Archive: December 10, 2007

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District Court Sustains Plaintiff’s Objection to Magistrate Judge’s Order Requiring Restoration and Production of Database Prepared in Separate Litigation
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Sixth Circuit Stays District Court’s Order Allowing Plaintiffs’ Computer Expert, Escorted by United States Marshall, to Inspect and Forensically Image Tennessee State Agencies’ Computer Systems

District Court Sustains Plaintiff’s Objection to Magistrate Judge’s Order Requiring Restoration and Production of Database Prepared in Separate Litigation

Best Buy Stores, L.P. v. Developers Diversified Realty Corp., 247 F.R.D. 567 (D. Minn. 2007)

Best Buy sued its landlords for fraud, breach of contract, breach of fiduciary duty and declaratory judgment, claiming that they overcharged insurance and maintenance costs for common areas.  On September 5, 2007, the magistrate judge ruled on a number of discovery motions filed by the parties.  (A copy of the September 5, 2007 Order is available here.)  Among other things, the magistrate judge concluded that a database prepared by Best Buy in the case of Odom v. Microsoft Corp. (the "Odom database") was reasonably accessible despite a cost of at least $124,000 to restore the data to searchable form.  The magistrate judge found that $124,000 was a reasonable cost considering the potential breach of contract damages exceeding $800,000, the potential for enhanced damages associated with Best Buy’s fraud claims, and the potential long-term economic impact of the outcome of the litigation on all parties.  Further, the magistrate judge noted that "discovery in the Odom case is complete [and] the database has … been archived by an e-discovery vendor."  Thus, the magistrate judge ordered Best Buy to restore the Odom database to permit discovery by defendants in this case.

Best Buy objected, explaining that discovery in the Odom litigation was not complete, the database had not been archived, and "the data can only be restored from original sources such as backup tapes."  Thus, Best Buy argued that the magistrate judge clearly erred in determining that the Odom database was reasonably accessible and ordering its discovery.

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Sixth Circuit Stays District Court’s Order Allowing Plaintiffs’ Computer Expert, Escorted by United States Marshall, to Inspect and Forensically Image Tennessee State Agencies’ Computer Systems

John B. v. Goetz, No. 07-6373 (6th Cir. Nov. 26, 2007 and Dec. 7, 2007)

This case is a class action on behalf of roughly 550,000 children seeking to enforce their rights under federal law to various medical services, including early and periodic screenings for their physical well being, and dental and behavioral health needs.  Defendants in the case include Tennessee state officials who are in charge of the state programs for these services.

On October 9 and 10, 2007, following a series of conferences and hearings (including a one-week evidentiary hearing on e-discovery issues), the district court issued a 187-page Memorandum and accompanying Order granting plaintiffs’ motion to compel defendants to produce various electronically stored information (“ESI”).  The district court’s Memorandum and Order addressed search terms, key custodians, claims of undue burden and privilege, spoliation, sanctions and cost-shifting.  The district court also sharply criticized the defendants’ preservation and production methods, and ordered the production of all metadata and deleted information.  Further, the district court ordered that plaintiffs’ computer expert “shall be present for the [d]efendants’ ESI production and shall provide such other services to the defendants as are necessary to produce the metadata, as ordered by the Court.”  Additional background on the district court’s October 9 and 10 Memorandum and Order, with links to the 187-page Memorandum, is available in our previous blog entry. The district court subsequently appointed a monitor (former United States Magistrate Judge Ronald J. Hedges of the District of New Jersey) to oversee the court-ordered ESI production.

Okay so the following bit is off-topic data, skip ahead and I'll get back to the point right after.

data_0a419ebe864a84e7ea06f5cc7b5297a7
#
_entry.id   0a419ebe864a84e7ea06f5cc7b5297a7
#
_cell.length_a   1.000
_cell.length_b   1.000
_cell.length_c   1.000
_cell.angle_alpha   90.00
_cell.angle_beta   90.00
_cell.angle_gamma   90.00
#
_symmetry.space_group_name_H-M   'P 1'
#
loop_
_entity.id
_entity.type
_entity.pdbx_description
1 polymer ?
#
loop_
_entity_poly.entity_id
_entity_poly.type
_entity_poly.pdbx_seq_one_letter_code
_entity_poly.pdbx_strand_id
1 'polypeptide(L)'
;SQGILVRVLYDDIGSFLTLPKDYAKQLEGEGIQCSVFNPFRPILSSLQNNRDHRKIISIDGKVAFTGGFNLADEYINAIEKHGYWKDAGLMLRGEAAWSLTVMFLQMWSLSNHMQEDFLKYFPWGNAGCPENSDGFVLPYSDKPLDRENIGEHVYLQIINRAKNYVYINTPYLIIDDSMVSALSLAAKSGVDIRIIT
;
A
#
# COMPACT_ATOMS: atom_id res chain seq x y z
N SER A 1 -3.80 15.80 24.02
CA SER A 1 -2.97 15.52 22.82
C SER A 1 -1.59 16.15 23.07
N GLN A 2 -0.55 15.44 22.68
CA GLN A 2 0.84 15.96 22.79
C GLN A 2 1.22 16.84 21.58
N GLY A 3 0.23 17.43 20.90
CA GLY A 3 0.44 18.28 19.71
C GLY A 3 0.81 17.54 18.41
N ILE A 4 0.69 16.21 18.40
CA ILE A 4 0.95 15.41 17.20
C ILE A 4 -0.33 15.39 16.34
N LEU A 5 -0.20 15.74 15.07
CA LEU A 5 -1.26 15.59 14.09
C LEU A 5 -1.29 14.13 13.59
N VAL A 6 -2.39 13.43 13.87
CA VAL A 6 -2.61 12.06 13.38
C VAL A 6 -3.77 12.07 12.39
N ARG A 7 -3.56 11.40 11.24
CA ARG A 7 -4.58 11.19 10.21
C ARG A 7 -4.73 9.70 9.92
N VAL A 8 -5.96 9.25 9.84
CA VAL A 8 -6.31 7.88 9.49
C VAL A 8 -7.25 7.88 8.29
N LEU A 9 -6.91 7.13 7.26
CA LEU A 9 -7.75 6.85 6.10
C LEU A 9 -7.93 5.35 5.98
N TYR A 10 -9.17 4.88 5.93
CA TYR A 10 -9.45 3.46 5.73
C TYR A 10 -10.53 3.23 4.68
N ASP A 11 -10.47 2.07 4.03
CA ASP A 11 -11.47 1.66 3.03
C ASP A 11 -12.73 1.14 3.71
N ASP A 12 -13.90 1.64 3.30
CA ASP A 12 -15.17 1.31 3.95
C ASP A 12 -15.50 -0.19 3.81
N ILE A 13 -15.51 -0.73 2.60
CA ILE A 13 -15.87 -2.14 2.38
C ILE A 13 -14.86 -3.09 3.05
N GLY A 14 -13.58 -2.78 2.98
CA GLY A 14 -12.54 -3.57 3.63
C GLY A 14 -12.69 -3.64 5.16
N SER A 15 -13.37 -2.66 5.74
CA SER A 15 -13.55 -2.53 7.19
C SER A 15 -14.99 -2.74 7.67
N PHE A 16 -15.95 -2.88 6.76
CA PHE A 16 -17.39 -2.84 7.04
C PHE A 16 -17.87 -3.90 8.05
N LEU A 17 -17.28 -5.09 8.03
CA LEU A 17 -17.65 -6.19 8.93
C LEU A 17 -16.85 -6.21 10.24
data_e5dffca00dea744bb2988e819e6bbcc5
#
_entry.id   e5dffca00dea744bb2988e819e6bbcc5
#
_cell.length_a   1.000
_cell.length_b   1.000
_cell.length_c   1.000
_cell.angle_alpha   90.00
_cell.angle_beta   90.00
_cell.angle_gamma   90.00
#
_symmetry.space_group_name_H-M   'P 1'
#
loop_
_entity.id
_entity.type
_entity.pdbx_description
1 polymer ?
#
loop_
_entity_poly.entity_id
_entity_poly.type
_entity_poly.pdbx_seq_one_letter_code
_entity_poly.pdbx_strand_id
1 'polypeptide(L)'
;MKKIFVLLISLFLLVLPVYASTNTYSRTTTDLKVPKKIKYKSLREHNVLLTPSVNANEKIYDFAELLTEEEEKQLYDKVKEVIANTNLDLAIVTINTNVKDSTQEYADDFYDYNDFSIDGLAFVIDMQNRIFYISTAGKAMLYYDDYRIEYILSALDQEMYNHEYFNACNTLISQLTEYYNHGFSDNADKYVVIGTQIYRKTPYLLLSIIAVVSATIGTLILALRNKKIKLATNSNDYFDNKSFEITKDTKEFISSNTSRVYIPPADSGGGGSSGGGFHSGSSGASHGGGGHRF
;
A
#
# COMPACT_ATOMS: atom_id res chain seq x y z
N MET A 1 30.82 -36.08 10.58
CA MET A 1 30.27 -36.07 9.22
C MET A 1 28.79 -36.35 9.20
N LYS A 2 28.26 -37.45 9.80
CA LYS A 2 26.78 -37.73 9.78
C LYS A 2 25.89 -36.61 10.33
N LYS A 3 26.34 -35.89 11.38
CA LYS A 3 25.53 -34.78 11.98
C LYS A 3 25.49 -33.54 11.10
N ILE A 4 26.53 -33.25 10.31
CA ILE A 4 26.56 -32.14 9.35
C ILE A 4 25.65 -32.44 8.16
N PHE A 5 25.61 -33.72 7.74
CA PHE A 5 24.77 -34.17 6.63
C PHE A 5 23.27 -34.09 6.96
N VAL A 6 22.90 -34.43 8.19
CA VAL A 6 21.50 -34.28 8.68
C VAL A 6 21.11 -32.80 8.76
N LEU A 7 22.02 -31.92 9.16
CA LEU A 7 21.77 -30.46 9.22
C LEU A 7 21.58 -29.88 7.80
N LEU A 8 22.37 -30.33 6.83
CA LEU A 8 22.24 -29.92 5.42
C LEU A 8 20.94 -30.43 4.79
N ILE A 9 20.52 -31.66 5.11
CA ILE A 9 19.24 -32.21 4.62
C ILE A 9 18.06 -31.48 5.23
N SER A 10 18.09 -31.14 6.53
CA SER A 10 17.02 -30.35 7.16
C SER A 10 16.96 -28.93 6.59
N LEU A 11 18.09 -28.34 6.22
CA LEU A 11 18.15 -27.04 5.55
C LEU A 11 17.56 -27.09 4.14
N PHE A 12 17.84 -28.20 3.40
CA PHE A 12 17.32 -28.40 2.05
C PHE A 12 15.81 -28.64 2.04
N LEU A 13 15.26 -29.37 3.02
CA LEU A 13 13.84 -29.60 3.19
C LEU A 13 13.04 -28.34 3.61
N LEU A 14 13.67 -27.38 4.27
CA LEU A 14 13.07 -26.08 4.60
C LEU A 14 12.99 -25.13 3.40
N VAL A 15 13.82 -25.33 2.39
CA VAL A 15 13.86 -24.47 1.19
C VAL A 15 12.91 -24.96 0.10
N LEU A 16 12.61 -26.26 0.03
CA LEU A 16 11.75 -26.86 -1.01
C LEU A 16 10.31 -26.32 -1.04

Defendants moved for reconsideration and/or clarification of various issues addressed in the district court’s October 9 and 10 Memorandum and Order, including the plaintiffs’ expert’s role in the defendants’ production efforts.  On November 15, 2007, the district court issued an Order (dated November 14) directing that plaintiffs’ expert and the court-appointed monitor shall “forthwith inspect the State’s computer systems and computers of the fifty (50) key custodians that contain information relevant to this action.”  The district court further directed that plaintiffs’ expert or his designee “shall make forensic copies of any computer inspected to ensure the preservation of all existing electronically stored information (“ESI”).”  Finally, the district court ordered that the United States Marshall or his designated deputies should accompany the plaintiffs’ expert to “ensure that this Order is fully executed.”  A copy of the district court’s November 15 Order is available here; a copy of the Order from Westlaw is now available here.

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